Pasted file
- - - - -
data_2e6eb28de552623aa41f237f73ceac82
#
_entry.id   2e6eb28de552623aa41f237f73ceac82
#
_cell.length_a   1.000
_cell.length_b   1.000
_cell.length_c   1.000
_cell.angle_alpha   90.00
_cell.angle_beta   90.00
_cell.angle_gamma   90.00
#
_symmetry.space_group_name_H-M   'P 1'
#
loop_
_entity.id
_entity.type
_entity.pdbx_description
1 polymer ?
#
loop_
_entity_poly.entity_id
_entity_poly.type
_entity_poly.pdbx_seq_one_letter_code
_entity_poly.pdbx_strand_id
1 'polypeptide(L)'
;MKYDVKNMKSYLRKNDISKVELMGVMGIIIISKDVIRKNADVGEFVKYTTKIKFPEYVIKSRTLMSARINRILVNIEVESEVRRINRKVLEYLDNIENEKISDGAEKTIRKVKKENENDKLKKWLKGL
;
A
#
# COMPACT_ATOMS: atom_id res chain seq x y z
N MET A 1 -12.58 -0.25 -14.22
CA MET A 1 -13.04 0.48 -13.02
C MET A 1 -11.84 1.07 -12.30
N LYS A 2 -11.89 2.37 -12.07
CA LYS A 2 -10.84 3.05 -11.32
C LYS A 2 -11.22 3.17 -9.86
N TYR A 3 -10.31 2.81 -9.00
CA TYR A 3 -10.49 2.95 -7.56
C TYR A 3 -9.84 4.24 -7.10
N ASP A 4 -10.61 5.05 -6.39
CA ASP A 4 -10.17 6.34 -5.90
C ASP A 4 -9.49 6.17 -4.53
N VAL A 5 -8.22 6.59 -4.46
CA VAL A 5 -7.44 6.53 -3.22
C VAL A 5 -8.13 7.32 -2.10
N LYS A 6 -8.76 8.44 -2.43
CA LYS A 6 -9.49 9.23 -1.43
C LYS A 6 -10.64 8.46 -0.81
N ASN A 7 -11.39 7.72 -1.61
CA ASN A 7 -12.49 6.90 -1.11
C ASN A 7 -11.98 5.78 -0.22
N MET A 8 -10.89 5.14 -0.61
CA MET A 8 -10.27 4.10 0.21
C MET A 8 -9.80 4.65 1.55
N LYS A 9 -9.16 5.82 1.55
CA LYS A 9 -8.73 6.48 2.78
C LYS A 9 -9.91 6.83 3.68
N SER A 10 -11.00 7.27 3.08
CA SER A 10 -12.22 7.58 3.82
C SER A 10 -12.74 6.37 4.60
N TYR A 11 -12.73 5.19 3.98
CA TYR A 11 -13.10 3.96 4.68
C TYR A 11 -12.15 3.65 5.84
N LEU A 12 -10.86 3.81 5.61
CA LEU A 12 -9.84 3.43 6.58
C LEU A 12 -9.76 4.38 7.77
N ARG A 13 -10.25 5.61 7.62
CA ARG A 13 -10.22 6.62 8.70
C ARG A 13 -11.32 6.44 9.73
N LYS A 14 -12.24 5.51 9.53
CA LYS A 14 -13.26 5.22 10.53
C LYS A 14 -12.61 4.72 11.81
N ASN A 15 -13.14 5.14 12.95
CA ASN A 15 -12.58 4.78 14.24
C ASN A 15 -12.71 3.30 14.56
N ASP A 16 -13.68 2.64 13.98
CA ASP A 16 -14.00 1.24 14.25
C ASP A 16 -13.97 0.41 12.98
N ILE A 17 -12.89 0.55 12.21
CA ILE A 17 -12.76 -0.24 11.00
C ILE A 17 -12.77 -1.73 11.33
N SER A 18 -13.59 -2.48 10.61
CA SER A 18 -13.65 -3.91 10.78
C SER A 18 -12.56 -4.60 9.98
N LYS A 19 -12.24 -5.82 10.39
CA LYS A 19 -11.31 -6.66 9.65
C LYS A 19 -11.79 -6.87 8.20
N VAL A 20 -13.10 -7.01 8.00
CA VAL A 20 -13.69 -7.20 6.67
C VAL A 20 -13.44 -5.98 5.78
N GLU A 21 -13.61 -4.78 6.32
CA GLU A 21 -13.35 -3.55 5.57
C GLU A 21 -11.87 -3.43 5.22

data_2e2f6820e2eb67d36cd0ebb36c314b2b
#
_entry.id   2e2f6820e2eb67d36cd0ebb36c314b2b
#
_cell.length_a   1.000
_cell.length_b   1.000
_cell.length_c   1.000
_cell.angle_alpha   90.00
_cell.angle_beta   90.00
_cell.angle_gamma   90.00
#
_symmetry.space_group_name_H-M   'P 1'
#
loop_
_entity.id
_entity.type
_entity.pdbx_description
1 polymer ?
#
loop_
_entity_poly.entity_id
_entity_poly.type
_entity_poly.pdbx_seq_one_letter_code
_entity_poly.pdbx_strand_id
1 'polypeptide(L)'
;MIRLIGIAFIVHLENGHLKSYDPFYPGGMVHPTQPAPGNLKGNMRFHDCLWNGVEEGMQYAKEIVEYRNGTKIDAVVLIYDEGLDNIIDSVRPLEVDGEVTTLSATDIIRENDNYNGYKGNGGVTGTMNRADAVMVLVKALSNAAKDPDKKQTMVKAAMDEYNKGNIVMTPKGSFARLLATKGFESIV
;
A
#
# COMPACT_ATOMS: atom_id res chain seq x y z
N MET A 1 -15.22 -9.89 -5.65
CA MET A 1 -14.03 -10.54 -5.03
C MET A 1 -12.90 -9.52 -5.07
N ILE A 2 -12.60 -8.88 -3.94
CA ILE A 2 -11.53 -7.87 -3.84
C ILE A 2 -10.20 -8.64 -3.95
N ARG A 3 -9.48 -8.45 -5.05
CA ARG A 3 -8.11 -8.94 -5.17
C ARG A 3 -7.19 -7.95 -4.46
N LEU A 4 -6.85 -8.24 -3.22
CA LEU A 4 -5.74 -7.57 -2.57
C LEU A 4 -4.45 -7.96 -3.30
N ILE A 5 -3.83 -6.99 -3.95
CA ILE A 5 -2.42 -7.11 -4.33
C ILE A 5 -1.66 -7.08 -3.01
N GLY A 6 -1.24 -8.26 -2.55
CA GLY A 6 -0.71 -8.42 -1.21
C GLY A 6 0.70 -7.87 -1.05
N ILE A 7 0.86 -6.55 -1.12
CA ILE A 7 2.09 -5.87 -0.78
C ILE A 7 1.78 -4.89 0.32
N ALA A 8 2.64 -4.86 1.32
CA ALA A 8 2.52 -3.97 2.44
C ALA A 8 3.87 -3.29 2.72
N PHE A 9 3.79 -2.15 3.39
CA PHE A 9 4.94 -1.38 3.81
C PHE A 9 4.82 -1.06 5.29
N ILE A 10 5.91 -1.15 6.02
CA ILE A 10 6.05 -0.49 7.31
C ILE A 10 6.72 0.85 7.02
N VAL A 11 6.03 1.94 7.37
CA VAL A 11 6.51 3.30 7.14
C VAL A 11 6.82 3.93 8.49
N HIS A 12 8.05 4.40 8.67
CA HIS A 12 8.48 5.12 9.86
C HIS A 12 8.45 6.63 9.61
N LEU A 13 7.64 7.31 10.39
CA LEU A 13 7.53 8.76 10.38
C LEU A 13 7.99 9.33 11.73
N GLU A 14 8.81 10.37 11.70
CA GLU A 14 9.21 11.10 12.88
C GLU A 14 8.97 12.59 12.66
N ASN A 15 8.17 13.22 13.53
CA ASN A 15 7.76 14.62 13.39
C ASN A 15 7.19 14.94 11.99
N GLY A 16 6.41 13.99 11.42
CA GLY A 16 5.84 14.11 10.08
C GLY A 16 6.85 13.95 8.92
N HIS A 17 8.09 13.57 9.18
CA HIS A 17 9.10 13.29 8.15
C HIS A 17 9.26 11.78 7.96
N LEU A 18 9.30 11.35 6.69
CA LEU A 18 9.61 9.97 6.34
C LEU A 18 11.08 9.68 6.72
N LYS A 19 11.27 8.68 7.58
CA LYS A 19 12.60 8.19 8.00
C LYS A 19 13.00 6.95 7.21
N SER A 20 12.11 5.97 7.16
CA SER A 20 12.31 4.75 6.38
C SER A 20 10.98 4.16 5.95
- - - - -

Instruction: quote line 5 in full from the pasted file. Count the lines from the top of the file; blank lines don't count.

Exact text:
_cell.length_a   1.000